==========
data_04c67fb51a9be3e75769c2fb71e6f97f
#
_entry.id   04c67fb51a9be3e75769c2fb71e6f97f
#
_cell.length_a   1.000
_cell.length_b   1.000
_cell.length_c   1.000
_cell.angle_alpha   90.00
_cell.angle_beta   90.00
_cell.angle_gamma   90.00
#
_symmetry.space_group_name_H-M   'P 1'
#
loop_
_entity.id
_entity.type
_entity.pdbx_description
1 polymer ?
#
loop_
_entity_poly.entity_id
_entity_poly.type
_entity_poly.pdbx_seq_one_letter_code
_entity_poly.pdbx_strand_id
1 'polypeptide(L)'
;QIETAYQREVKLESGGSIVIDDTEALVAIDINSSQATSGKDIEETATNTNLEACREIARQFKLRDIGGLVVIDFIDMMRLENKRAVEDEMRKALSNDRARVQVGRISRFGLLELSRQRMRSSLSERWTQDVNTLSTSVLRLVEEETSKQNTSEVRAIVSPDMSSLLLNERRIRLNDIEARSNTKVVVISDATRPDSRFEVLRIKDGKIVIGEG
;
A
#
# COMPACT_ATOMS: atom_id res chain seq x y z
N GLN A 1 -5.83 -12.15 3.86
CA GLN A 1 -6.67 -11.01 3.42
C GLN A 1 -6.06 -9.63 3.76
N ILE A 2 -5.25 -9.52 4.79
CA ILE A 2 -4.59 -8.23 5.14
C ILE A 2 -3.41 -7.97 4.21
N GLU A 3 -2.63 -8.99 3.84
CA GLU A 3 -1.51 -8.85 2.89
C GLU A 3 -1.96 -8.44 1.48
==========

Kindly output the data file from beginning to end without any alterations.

data_04c67fb51a9be3e75769c2fb71e6f97f
#
_entry.id   04c67fb51a9be3e75769c2fb71e6f97f
#
_cell.length_a   1.000
_cell.length_b   1.000
_cell.length_c   1.000
_cell.angle_alpha   90.00
_cell.angle_beta   90.00
_cell.angle_gamma   90.00
#
_symmetry.space_group_name_H-M   'P 1'
#
loop_
_entity.id
_entity.type
_entity.pdbx_description
1 polymer ?
#
loop_
_entity_poly.entity_id
_entity_poly.type
_entity_poly.pdbx_seq_one_letter_code
_entity_poly.pdbx_strand_id
1 'polypeptide(L)'
;QIETAYQREVKLESGGSIVIDDTEALVAIDINSSQATSGKDIEETATNTNLEACREIARQFKLRDIGGLVVIDFIDMMRLENKRAVEDEMRKALSNDRARVQVGRISRFGLLELSRQRMRSSLSERWTQDVNTLSTSVLRLVEEETSKQNTSEVRAIVSPDMSSLLLNERRIRLNDIEARSNTKVVVISDATRPDSRFEVLRIKDGKIVIGEG
;
A
#
# COMPACT_ATOMS: atom_id res chain seq x y z
N GLN A 1 -5.83 -12.15 3.86
CA GLN A 1 -6.67 -11.01 3.42
C GLN A 1 -6.06 -9.63 3.76
N ILE A 2 -5.25 -9.52 4.79
CA ILE A 2 -4.59 -8.23 5.14
C ILE A 2 -3.41 -7.97 4.21
N GLU A 3 -2.63 -8.99 3.84
CA GLU A 3 -1.51 -8.85 2.89
C GLU A 3 -1.96 -8.44 1.48